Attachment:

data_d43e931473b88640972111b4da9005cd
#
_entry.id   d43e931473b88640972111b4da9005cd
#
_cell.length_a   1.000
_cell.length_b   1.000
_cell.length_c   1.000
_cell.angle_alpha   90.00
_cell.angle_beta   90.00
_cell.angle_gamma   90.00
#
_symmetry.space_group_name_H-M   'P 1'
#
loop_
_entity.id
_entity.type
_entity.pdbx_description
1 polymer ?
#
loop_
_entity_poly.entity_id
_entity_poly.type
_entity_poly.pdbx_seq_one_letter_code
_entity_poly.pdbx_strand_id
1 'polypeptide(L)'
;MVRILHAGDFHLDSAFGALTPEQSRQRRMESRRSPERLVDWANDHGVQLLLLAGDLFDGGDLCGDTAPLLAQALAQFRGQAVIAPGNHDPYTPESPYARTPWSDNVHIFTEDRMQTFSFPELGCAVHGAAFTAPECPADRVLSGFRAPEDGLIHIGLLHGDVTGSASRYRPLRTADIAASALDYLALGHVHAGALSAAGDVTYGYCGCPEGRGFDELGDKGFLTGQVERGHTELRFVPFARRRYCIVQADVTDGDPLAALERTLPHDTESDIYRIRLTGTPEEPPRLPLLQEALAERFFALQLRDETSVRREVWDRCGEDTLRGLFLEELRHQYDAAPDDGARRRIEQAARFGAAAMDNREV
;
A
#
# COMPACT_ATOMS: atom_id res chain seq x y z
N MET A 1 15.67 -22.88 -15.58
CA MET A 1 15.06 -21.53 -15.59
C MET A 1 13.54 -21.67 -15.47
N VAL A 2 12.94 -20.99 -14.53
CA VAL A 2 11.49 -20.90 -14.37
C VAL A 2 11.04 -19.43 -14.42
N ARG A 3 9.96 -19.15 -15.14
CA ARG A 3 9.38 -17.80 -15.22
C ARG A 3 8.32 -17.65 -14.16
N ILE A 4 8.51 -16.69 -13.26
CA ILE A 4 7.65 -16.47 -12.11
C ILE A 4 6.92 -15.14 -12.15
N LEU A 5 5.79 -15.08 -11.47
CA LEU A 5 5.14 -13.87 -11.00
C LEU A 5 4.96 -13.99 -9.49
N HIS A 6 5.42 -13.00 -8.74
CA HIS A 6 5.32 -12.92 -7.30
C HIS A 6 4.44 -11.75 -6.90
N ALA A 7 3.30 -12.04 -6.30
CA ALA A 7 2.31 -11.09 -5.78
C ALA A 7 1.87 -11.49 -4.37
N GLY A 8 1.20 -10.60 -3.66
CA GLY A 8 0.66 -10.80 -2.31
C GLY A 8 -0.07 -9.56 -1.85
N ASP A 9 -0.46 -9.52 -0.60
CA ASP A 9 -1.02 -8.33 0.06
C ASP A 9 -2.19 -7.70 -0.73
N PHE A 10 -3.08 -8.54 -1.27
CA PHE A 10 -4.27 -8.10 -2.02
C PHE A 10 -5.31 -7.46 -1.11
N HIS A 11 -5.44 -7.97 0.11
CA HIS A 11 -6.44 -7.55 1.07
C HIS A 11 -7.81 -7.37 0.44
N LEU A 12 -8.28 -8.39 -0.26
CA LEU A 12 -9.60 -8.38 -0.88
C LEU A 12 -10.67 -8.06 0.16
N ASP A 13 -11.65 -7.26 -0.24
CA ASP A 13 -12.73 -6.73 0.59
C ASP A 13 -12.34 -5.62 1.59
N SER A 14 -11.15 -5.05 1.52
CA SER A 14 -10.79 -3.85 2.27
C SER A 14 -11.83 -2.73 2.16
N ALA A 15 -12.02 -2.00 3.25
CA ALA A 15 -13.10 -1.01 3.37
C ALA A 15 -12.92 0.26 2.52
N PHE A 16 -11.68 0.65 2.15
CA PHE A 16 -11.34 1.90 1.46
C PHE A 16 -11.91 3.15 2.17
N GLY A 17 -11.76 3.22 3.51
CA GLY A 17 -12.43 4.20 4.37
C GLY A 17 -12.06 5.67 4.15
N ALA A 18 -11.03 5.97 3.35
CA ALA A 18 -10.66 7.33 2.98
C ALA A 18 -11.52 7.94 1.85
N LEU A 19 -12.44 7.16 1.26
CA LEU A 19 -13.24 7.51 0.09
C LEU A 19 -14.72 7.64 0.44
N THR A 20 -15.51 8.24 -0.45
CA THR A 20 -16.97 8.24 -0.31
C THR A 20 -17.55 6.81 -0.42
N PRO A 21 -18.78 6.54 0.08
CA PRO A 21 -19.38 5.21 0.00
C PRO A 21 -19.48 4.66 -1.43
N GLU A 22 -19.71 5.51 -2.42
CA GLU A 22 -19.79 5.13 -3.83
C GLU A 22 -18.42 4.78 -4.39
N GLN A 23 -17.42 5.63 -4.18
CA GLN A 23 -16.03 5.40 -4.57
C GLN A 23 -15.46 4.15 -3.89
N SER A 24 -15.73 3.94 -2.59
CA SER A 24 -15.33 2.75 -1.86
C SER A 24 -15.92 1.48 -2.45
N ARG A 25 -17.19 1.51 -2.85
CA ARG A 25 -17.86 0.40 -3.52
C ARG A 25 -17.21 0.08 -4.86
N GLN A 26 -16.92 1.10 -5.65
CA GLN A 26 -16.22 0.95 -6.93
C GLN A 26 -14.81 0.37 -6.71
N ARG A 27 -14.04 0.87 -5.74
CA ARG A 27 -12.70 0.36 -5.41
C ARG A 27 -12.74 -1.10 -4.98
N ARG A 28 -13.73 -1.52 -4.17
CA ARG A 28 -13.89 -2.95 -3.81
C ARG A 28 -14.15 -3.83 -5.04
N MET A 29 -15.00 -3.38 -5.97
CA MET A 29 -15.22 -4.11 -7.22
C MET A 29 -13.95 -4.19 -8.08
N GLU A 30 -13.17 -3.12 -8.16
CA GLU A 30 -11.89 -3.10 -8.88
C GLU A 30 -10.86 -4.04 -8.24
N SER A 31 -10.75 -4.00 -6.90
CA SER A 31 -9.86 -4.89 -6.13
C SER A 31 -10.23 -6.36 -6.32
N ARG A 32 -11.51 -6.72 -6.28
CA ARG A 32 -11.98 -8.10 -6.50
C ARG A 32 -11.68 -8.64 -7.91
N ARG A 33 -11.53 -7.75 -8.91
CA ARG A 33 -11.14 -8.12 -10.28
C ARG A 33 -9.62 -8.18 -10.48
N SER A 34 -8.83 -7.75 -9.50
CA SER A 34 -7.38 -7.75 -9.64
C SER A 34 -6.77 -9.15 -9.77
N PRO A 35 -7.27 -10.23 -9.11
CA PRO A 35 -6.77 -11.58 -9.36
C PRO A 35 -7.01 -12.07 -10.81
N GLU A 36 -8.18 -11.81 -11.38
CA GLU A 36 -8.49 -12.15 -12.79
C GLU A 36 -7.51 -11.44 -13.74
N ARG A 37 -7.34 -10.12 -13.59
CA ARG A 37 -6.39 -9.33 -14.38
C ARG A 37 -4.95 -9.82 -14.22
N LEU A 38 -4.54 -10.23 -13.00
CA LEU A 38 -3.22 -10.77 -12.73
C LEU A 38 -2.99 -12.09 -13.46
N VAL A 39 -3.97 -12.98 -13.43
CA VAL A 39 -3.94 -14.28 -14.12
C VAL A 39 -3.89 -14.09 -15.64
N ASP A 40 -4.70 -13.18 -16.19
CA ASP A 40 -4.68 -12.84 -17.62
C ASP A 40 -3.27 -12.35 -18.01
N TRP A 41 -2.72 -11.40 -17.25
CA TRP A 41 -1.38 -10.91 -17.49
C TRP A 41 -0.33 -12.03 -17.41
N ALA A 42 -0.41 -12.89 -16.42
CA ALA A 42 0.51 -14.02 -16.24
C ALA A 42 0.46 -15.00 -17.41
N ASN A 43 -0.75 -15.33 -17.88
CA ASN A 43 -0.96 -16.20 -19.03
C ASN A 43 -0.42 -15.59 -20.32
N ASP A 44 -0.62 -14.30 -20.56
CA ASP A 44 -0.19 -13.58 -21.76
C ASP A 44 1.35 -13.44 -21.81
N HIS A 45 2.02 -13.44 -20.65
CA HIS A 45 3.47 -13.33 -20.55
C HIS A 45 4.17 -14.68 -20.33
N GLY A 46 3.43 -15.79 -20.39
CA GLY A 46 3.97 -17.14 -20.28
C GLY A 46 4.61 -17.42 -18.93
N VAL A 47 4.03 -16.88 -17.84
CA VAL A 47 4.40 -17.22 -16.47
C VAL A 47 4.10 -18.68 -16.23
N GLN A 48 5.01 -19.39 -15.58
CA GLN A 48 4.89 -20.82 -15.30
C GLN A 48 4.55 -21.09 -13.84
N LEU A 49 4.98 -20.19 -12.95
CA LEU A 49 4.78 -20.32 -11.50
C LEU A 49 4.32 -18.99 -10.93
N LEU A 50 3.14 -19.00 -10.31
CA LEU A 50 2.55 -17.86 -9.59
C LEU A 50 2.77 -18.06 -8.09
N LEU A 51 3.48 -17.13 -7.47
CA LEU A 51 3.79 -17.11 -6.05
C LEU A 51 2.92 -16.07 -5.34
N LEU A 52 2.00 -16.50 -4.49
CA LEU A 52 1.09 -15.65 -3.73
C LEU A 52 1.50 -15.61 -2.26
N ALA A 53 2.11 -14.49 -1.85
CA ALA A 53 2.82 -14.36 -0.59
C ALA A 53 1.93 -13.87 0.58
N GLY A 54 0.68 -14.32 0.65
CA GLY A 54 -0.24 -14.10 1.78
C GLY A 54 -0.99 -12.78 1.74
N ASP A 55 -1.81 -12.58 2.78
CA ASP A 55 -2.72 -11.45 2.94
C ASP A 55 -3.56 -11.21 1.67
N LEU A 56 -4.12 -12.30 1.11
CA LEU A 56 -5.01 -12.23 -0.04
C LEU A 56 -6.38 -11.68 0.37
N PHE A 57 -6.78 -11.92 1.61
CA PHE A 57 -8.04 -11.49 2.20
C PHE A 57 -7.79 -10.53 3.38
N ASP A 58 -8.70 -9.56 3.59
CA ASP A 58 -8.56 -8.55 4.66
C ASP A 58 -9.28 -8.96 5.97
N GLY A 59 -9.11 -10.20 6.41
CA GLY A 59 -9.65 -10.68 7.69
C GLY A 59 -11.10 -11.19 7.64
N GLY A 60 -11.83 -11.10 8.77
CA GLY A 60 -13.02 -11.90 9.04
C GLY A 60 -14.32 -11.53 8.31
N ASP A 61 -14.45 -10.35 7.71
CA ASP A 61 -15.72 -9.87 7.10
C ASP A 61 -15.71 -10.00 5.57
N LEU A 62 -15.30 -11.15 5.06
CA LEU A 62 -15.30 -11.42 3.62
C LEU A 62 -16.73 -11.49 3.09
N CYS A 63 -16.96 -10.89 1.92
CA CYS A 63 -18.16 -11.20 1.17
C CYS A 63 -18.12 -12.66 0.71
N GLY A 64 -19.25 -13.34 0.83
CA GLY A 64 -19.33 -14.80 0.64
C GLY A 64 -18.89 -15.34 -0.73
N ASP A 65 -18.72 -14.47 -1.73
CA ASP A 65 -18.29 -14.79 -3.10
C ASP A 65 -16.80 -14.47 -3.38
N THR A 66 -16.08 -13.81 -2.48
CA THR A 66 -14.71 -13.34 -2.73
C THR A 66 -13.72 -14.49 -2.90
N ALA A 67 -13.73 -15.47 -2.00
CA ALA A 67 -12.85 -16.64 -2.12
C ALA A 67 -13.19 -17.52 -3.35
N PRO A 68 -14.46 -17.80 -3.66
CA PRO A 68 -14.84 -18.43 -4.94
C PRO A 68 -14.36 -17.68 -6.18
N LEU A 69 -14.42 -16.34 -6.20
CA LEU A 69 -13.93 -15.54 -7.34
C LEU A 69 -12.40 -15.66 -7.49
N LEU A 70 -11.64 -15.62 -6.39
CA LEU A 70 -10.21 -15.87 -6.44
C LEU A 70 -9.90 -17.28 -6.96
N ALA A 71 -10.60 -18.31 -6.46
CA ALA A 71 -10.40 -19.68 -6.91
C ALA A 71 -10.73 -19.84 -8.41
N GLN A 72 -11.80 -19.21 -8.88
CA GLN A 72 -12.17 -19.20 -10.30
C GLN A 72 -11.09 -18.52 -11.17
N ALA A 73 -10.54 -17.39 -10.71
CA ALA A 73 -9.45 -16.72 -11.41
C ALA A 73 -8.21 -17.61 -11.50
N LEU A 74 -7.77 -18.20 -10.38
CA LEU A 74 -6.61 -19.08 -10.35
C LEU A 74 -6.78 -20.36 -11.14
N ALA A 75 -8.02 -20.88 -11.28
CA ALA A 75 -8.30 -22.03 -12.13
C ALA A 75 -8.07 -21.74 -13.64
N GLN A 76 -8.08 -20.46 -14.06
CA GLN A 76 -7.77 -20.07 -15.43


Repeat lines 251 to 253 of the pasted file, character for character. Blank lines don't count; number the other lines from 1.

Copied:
CA LEU A 74 -6.61 -19.08 -10.35
C LEU A 74 -6.78 -20.36 -11.14
N ALA A 75 -8.02 -20.88 -11.28